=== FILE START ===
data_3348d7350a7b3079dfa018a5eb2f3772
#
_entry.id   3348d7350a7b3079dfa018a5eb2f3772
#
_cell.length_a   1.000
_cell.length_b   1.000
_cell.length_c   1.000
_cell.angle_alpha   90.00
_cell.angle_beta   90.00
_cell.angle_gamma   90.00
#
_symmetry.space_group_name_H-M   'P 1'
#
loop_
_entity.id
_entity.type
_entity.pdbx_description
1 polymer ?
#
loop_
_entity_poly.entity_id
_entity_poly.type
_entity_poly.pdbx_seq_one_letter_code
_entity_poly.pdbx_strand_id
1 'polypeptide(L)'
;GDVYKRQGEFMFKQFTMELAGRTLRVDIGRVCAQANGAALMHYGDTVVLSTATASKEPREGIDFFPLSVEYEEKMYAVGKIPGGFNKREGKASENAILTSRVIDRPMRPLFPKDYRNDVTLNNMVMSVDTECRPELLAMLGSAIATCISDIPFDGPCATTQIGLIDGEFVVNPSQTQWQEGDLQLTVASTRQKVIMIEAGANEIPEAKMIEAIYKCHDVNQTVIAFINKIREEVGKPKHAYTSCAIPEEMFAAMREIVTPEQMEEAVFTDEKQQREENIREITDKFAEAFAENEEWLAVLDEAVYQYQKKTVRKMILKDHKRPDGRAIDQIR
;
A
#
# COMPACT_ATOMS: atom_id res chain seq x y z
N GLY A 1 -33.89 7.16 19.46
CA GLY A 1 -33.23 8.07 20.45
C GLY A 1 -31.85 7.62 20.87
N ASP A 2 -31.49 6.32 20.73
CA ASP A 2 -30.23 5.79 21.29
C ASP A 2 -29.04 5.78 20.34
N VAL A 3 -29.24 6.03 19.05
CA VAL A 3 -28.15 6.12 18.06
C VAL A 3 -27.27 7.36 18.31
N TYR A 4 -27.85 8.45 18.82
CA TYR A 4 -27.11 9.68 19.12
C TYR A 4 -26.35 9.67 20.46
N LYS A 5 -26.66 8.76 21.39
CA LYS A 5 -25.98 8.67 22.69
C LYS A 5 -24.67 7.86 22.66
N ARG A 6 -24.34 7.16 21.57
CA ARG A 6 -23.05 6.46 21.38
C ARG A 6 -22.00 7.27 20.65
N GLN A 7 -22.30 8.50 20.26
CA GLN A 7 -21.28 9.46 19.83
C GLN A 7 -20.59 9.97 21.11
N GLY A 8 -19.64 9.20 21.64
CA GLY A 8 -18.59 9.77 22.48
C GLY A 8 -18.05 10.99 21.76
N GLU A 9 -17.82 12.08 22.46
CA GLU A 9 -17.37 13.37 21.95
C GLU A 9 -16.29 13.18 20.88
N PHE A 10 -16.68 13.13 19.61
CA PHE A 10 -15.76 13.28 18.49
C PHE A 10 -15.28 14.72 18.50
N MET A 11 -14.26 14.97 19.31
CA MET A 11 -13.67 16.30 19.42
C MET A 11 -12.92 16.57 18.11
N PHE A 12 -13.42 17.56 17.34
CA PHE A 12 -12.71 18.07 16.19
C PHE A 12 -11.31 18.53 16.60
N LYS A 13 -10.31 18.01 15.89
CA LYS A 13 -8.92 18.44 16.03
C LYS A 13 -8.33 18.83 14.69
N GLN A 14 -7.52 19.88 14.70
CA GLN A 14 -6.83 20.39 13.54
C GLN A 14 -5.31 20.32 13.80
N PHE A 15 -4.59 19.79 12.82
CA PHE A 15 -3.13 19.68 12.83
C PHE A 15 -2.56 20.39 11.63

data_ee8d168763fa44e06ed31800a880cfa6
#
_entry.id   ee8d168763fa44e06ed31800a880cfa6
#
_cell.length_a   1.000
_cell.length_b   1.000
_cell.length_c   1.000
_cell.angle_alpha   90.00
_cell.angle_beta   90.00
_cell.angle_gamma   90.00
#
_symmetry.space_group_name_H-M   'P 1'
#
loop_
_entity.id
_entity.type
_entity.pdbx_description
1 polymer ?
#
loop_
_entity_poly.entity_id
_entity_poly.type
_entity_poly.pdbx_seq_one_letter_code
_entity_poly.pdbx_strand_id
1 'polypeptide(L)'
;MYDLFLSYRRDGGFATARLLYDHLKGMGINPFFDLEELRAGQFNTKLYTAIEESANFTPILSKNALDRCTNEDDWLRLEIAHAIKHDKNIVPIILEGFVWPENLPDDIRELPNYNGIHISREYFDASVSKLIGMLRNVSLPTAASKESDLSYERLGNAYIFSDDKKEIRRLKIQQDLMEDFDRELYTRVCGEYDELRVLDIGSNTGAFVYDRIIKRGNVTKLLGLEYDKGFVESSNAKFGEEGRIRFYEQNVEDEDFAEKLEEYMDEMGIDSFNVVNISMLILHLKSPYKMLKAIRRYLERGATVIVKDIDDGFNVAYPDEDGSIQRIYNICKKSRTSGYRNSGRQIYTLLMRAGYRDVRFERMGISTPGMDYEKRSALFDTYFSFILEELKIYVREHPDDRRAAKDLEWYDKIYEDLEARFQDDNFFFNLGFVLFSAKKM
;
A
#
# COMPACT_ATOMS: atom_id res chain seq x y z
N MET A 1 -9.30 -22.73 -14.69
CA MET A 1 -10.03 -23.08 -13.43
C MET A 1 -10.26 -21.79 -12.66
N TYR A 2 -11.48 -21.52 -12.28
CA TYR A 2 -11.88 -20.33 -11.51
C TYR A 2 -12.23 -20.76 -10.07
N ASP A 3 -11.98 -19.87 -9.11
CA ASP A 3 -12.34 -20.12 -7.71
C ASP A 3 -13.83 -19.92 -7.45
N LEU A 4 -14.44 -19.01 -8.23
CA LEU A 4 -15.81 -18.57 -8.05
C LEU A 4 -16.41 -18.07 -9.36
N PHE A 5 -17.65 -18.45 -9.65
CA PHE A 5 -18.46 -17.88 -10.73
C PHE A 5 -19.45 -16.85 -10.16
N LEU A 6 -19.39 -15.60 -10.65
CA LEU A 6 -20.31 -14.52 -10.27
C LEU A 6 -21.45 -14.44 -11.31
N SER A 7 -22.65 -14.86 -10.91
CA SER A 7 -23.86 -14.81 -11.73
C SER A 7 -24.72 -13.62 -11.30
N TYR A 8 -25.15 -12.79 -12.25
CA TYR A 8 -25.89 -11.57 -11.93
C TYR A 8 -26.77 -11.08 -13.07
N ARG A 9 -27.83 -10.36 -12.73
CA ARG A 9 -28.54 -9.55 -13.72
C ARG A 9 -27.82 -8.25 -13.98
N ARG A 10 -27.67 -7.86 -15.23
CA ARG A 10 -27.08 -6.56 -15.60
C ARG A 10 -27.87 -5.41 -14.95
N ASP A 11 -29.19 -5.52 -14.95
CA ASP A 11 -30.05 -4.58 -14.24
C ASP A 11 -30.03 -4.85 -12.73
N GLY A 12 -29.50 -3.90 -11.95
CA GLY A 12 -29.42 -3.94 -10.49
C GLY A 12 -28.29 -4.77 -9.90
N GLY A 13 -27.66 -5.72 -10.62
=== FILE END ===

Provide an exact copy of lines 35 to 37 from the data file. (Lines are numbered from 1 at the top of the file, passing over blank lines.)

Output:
CA ASP A 2 -30.23 5.79 21.29
C ASP A 2 -29.04 5.78 20.34
N VAL A 3 -29.24 6.03 19.05